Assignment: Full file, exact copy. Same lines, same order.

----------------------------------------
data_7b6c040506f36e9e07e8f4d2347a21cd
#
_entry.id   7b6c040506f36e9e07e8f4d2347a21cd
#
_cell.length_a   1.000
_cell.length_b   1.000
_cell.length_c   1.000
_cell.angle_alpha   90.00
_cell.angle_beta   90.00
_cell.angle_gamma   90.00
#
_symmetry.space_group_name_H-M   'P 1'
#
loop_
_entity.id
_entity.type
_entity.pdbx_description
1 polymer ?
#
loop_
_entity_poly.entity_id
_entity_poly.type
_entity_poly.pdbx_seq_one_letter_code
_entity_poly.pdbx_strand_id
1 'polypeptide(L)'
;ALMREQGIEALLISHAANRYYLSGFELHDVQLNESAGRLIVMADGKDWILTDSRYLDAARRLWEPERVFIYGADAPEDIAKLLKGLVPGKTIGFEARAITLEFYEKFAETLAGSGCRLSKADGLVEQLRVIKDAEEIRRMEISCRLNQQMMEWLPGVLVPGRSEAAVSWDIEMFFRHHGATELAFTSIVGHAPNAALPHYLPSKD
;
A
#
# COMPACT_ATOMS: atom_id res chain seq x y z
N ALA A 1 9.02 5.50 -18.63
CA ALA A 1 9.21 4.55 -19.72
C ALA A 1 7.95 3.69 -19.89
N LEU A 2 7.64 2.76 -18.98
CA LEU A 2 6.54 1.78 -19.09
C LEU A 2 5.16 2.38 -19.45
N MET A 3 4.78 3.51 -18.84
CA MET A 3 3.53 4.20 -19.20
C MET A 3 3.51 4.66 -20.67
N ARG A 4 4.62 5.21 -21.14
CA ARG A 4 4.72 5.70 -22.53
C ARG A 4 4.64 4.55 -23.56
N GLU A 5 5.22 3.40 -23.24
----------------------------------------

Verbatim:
data_7b6c040506f36e9e07e8f4d2347a21cd
#
_entry.id   7b6c040506f36e9e07e8f4d2347a21cd
#
_cell.length_a   1.000
_cell.length_b   1.000
_cell.length_c   1.000
_cell.angle_alpha   90.00
_cell.angle_beta   90.00
_cell.angle_gamma   90.00
#
_symmetry.space_group_name_H-M   'P 1'
#
loop_
_entity.id
_entity.type
_entity.pdbx_description
1 polymer ?
#
loop_
_entity_poly.entity_id
_entity_poly.type
_entity_poly.pdbx_seq_one_letter_code
_entity_poly.pdbx_strand_id
1 'polypeptide(L)'
;ALMREQGIEALLISHAANRYYLSGFELHDVQLNESAGRLIVMADGKDWILTDSRYLDAARRLWEPERVFIYGADAPEDIAKLLKGLVPGKTIGFEARAITLEFYEKFAETLAGSGCRLSKADGLVEQLRVIKDAEEIRRMEISCRLNQQMMEWLPGVLVPGRSEAAVSWDIEMFFRHHGATELAFTSIVGHAPNAALPHYLPSKD
;
A
#
# COMPACT_ATOMS: atom_id res chain seq x y z
N ALA A 1 9.02 5.50 -18.63
CA ALA A 1 9.21 4.55 -19.72
C ALA A 1 7.95 3.69 -19.89
N LEU A 2 7.64 2.76 -18.98
CA LEU A 2 6.54 1.78 -19.09
C LEU A 2 5.16 2.38 -19.45
N MET A 3 4.78 3.51 -18.84
CA MET A 3 3.53 4.20 -19.20
C MET A 3 3.51 4.66 -20.67
N ARG A 4 4.62 5.21 -21.14
CA ARG A 4 4.72 5.70 -22.53
C ARG A 4 4.64 4.55 -23.56
N GLU A 5 5.22 3.40 -23.24